VSM is an effective, easy to use tool to collect, evaluate, and continuously improve product and information flows within companies or interrelated supply-chains in a common and standardized manner (ISO 22468:2020). While being one of the more common lean methods, its aim is to deliver value from your customer’s perspective and continuously improve your processes. This is done according to the statement: ‘Learning to see’.
Within the Di-Plast project, the VSM method was adapted with new indicators (e.g., energy- & water consumption, scrap rate, different material flows, etc.) and visualizations, enabling a circular perspective on resource flows within companies and throughout supply-chains.
- The macro-level VSM is suited to get a better understanding about the resource flow throughout a supply-chain, regarding CE aspects. With this in mind, we visualize the overall resource flow as well as the information flow to get a better overview about the respective interdependencies. This is important with regard to misalignments between the resource recovery infrastructures (end-of-life, EOL) and the product design phase (beginning-of-life, BOL). The aim is to improve the circularity throughout a supply-chain in a holistic way, by improving the information exchange between the EOL and the BOL.
- The micro-level VSM is an analysis at a deeper, more precise level. This means that data which is important at the macro-level is being collected. Here, the aim is to get a precise overview about internal resource and information flows, regarding CE aspects. The application of the micro-level analysis is also independently possible and helps to gain valuable insights about the interrelations of internal processes. This could be for example beneficial if you are aiming to integrate internal recycling possibilities or to detect and fix inconsistencies between different processes. This is important, since the main share of non-value adding activities occurs in-between processes and not within individual processes.
Figure 1 Example of a CE adapted value stream map
Currently, the method is tested and further developed within several companies in the Di-Plast pilot phase. If you are interested in joining the pilot-phase and apply the tool together with our experts within your company or within your supply-chain to increase the overreaching cooperability, feel free to contact us. Otherwise, you still have the chance to apply the finished tool during the Di-Plast uptake acceleration program.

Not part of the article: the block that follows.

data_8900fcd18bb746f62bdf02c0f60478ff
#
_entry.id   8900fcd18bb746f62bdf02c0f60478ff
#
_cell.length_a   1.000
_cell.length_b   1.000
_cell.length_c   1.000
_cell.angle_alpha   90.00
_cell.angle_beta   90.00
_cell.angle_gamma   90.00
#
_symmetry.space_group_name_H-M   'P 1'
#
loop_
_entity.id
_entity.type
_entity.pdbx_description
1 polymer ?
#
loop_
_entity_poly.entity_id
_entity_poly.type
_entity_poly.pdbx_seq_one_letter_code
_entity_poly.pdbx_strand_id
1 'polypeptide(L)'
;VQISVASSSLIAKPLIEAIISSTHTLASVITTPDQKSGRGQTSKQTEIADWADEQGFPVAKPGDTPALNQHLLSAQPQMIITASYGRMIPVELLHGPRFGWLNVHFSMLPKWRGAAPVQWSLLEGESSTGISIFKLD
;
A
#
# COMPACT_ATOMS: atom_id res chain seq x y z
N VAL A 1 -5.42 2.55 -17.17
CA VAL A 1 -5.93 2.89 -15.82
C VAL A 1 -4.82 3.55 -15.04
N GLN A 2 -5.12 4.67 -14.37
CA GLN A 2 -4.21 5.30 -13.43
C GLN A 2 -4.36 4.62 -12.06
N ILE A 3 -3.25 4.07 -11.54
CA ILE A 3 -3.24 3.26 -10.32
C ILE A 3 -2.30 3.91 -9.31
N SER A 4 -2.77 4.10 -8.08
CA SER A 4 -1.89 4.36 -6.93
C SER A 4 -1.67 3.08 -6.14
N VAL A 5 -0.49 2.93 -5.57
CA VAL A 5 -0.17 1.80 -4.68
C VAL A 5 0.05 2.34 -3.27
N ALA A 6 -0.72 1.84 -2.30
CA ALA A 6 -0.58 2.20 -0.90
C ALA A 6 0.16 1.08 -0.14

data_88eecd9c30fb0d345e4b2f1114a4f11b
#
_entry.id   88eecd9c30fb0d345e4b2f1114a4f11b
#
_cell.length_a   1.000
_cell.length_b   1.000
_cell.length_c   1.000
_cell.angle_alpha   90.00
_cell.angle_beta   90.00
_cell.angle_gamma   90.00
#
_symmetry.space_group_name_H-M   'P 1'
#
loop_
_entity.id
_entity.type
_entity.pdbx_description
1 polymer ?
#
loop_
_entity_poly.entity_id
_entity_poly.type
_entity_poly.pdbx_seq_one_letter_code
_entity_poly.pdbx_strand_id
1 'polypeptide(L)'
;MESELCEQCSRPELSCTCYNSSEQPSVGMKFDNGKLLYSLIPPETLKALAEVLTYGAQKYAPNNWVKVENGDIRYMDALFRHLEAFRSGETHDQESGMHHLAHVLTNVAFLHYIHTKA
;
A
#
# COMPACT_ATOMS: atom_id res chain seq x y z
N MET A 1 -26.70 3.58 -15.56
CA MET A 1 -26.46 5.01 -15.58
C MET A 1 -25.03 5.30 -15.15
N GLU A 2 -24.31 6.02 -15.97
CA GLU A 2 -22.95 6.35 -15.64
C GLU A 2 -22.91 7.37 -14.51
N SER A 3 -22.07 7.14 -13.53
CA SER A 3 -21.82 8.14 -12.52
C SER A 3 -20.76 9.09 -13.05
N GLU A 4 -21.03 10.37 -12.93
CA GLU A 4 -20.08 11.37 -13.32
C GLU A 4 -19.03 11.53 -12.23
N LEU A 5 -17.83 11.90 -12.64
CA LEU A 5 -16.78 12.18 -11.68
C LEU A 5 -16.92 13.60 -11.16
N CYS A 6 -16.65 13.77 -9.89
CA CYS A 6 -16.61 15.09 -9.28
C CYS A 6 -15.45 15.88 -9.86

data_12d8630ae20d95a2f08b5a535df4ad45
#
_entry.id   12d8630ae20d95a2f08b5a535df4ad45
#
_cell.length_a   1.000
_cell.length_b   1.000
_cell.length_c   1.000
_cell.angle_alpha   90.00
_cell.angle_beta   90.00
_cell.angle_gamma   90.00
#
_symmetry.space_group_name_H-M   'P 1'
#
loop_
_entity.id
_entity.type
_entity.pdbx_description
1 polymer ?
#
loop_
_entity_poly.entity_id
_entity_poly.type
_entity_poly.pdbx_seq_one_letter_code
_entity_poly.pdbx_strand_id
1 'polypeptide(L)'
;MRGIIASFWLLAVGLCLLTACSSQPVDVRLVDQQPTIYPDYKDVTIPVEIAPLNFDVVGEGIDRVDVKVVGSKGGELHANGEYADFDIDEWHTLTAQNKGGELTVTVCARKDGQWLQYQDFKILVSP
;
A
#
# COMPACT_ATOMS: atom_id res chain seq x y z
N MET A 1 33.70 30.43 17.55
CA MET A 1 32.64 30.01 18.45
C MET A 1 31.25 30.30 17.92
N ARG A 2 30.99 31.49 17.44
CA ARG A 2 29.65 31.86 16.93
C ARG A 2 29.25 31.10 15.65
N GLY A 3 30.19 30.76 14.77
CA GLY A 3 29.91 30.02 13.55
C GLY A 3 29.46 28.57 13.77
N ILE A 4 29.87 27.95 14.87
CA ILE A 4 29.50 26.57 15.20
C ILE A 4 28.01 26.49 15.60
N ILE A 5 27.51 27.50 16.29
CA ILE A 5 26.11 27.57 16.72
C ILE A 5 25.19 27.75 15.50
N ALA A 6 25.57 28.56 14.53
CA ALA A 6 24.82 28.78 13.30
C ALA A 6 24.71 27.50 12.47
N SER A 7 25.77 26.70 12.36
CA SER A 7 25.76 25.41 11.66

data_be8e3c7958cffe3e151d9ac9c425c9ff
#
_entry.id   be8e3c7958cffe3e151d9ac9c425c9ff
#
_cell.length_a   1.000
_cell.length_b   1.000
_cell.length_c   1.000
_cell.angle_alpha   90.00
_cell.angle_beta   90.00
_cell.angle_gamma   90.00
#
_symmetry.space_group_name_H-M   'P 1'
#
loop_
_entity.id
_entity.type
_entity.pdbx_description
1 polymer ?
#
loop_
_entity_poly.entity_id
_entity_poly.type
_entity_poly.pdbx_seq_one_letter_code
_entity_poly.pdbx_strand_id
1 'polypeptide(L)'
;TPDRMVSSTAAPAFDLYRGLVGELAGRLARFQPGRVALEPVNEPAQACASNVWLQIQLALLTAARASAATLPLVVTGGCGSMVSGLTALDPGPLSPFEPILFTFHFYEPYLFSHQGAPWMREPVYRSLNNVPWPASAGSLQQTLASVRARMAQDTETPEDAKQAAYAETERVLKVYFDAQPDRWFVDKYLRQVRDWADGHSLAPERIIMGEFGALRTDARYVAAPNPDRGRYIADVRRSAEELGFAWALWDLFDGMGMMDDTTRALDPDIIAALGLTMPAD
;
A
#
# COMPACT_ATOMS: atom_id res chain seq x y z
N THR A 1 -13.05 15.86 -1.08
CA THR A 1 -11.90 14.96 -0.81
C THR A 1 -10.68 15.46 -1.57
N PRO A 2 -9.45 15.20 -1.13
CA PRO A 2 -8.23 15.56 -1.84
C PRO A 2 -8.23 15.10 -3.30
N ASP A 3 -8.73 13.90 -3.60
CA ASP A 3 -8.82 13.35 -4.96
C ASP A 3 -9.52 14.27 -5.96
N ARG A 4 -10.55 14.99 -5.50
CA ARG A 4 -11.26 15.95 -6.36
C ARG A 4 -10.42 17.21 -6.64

Selected companies are given the opportunity to participate in the development of the Di-Plast Toolkit. The aim is to increase the proportion of recycled material in their products and to improve the quality of the process and product using digital tools. By joining these pilots, companies can directly influence the development of the tools in the co-creation process. This ensures that the functions are tailored to their needs. In addition, the pilots offer many other advantages for the companies:
- Support for selection of sensor-based quality control mechanisms and support for selection of suitable software for data acquisition depending on budget and internal knowledge (Process Quality Pilot)
- High quality data allows the company to better understand the data that was gathered and to draw better informed conclusions in follow-up data analysis tasks (Process Analytics Pilot)
- Better understanding of processes through data-driven insights and visualisations (Process Analytics Pilot)
- Smart material selection, which means converters can easily select material that match their criteria and the criteria for their markets and recyclate suppliers can check the needs per market segment and have their products ready for the converters (Matrix Pilot)
- The VSM tool helps to visualise and better understand internal resource flow (time, material, energy or water) and localise bottlenecks (Value Stream Management Pilot)
- Free consultancy from data, plastics and value stream experts for the implementation of data driven solutions
If you would like to learn more about the pilots, please follow the links below.
If you are interested in beeing part of the pilots, please contact Heicke Gaedeke via e-mail.
There is still a huge gap between the goals of the European Union for plastic recycling in 2030 and the status quo today. One key chance for closing this gap is the application of digital technologies like data science to improve processes and information flows throughout the entire recyclate supply chain.
Di-Plast develops and applies digital tools to enable high value plastics recycling, i.e. bring recycled plastics to its highest application possible. Supported by Interreg North-West Europe, we aim to close the knowledge and information gaps which inhibits plastics recycling. We enable companies to achieve access to highly relevant yet mostly hidden data, parameters and analytics from and for their own production processes. To realise this, our toolkit combines a distinct set of tools:
- VSM Tool: Value stream mapping to visualise and improve process-flows.
- Sensoring Tool: a process problem / solution case library to support with the selection of suitable sensor-based quality control mechanisms.
- Data Science Tools: This is a sub-toolkit of data science applications that creates, validates and extrapolates data:
- Data Validation Tool: Assesses data, gives insights in the variables and their data quality to increase the overall quality. Allows to prove stable processes and thus high quality recyclates to your customers.